Parsing Sage and Rosemary in Time: The Machine Learning Race to Crack Olfactory Perception

Research output: Contribution to journalReview articlepeer-review

2 Scopus citations

Abstract

Color and pitch perception are largely understandable from characteristics of physical stimuli: the wavelengths of light and sound waves, respectively. By contrast, understanding olfactory percepts from odorous stimuli (volatile molecules) is much more challenging. No intuitive set of molecular features is up to the task. Here in Chemical Senses, the Ray lab reports using a predictive modeling framework - first breaking molecular structure into thousands of features and then using this to train a predictive statistical model on a wide range of perceptual descriptors - to create a tool for predicting the odor character of hundreds of thousands of available but previously uncharacterized molecules (Kowalewski et al. 2021). This will allow future investigators to representatively sample the space of odorous molecules as well as identify previously unknown odorants with a target odor character. Here, I put this work into the context of other modeling efforts and highlight the urgent need for large new datasets and transparent benchmarks for the field to make and evaluate modeling breakthroughs, respectively.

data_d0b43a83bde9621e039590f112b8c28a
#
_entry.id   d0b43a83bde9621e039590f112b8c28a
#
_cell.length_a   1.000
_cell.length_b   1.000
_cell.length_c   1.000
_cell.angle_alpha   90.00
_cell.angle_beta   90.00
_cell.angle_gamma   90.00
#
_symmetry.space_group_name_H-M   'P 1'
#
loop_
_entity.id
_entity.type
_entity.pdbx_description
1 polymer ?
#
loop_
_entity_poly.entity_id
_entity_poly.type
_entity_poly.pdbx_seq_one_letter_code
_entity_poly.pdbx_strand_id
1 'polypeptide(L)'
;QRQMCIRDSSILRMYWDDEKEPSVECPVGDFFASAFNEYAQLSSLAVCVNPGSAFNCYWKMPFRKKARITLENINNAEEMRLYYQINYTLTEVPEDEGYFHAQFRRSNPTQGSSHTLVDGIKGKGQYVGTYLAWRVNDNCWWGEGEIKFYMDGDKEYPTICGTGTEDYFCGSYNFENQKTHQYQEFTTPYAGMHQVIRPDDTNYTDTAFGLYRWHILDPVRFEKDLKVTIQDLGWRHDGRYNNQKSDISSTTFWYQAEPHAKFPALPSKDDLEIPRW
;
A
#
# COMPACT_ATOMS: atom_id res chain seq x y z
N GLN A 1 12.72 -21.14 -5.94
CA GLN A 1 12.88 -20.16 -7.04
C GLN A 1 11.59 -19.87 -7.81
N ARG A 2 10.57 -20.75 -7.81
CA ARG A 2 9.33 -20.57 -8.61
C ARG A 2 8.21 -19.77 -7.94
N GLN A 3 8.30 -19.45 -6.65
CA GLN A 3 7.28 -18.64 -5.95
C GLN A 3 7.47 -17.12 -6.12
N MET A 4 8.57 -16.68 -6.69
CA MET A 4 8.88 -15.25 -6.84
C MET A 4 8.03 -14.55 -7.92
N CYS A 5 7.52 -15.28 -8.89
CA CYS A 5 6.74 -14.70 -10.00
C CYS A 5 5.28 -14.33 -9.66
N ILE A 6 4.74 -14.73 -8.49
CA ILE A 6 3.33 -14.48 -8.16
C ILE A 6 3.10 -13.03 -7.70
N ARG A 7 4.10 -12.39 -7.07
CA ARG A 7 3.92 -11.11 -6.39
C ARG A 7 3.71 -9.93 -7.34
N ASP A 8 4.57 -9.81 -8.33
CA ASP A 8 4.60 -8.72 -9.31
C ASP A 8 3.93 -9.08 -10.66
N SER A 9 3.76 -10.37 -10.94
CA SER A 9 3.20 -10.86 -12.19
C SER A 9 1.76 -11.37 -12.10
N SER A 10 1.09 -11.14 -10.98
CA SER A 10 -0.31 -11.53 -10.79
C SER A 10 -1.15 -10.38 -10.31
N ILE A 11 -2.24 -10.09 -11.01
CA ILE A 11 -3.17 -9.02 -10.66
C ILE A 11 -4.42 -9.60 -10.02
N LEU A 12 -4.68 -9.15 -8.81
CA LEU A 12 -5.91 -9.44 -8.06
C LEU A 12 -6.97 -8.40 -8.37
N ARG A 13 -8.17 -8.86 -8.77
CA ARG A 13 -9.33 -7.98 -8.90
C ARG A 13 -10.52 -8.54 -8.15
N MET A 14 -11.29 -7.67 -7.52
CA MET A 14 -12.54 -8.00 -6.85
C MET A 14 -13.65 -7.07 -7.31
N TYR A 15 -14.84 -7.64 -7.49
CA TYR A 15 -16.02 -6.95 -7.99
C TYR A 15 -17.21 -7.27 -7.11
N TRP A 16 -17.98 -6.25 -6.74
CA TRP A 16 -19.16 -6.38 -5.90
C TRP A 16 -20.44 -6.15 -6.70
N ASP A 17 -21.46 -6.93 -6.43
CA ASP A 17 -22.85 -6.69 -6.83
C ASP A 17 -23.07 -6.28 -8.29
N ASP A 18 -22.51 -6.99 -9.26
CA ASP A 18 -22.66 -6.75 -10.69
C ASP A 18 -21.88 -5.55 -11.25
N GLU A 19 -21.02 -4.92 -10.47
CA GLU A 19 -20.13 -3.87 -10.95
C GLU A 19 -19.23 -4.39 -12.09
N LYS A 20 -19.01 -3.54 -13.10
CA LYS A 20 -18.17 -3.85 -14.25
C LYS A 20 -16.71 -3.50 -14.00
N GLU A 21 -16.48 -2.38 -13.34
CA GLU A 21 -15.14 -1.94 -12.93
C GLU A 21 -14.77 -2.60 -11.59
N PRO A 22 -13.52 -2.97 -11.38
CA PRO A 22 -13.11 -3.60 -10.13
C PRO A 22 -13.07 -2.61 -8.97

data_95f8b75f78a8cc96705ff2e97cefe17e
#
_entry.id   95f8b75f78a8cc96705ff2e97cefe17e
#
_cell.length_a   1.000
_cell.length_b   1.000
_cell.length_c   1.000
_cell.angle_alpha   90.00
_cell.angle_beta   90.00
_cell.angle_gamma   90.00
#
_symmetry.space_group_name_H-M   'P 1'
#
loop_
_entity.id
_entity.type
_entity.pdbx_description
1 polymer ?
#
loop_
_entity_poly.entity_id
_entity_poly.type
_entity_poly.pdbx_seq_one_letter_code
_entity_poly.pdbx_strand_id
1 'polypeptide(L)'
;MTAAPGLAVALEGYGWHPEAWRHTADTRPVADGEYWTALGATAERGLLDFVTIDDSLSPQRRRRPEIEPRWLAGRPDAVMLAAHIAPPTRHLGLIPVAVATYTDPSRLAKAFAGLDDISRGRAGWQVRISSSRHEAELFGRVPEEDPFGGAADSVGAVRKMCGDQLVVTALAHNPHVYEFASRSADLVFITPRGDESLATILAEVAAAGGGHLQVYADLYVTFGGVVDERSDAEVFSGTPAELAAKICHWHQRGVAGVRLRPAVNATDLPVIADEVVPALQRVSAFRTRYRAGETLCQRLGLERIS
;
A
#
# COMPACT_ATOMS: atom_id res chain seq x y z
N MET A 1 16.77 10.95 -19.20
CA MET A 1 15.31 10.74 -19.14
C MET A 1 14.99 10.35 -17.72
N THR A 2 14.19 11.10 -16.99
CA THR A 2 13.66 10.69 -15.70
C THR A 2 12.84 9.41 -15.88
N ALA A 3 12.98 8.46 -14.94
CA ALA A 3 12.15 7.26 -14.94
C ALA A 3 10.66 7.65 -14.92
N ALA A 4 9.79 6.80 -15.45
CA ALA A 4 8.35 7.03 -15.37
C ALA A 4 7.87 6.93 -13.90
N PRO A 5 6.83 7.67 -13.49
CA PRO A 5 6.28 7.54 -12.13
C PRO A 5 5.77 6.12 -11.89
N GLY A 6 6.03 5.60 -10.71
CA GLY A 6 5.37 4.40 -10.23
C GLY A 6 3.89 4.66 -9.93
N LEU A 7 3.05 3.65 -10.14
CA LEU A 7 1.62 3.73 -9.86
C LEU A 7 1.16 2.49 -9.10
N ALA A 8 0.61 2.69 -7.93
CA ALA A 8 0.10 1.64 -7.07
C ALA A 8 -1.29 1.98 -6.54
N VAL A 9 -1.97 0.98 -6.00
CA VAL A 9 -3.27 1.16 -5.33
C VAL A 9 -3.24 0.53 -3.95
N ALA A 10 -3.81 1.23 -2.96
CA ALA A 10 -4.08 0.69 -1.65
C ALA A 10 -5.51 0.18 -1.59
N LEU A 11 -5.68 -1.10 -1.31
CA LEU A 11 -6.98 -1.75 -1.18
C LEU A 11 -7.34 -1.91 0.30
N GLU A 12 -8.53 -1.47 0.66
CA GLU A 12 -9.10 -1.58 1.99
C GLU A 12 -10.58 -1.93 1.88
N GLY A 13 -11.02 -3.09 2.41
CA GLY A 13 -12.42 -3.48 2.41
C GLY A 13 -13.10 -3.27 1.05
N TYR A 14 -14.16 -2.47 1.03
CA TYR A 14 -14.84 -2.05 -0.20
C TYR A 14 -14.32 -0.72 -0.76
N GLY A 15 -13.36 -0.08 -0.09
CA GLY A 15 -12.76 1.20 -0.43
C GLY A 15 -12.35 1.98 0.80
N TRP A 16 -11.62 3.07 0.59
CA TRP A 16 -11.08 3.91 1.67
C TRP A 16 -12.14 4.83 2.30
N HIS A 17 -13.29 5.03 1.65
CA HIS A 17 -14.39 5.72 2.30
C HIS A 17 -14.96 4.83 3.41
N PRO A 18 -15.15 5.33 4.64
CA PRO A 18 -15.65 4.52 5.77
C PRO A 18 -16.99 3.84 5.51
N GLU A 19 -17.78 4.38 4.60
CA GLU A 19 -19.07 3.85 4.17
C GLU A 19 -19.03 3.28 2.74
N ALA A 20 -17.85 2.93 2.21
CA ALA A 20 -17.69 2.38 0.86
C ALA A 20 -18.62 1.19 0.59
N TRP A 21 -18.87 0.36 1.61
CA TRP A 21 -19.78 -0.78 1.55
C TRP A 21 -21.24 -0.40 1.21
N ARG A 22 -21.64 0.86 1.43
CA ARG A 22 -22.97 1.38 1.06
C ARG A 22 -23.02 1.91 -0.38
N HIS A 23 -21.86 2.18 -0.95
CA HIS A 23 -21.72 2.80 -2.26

Original languageEnglish (US)
Article numberbjab020
JournalChemical Senses
Volume46
DOIs
StatePublished - 2021

Keywords

  • computation
  • feature extraction
  • modeling
  • olfaction
  • psychophysics
  • smell

ASJC Scopus subject areas

  • Physiology
  • Sensory Systems
  • Physiology (medical)
  • Behavioral Neuroscience

Fingerprint

Dive into the research topics of 'Parsing Sage and Rosemary in Time: The Machine Learning Race to Crack Olfactory Perception'. Together they form a unique fingerprint.

Cite this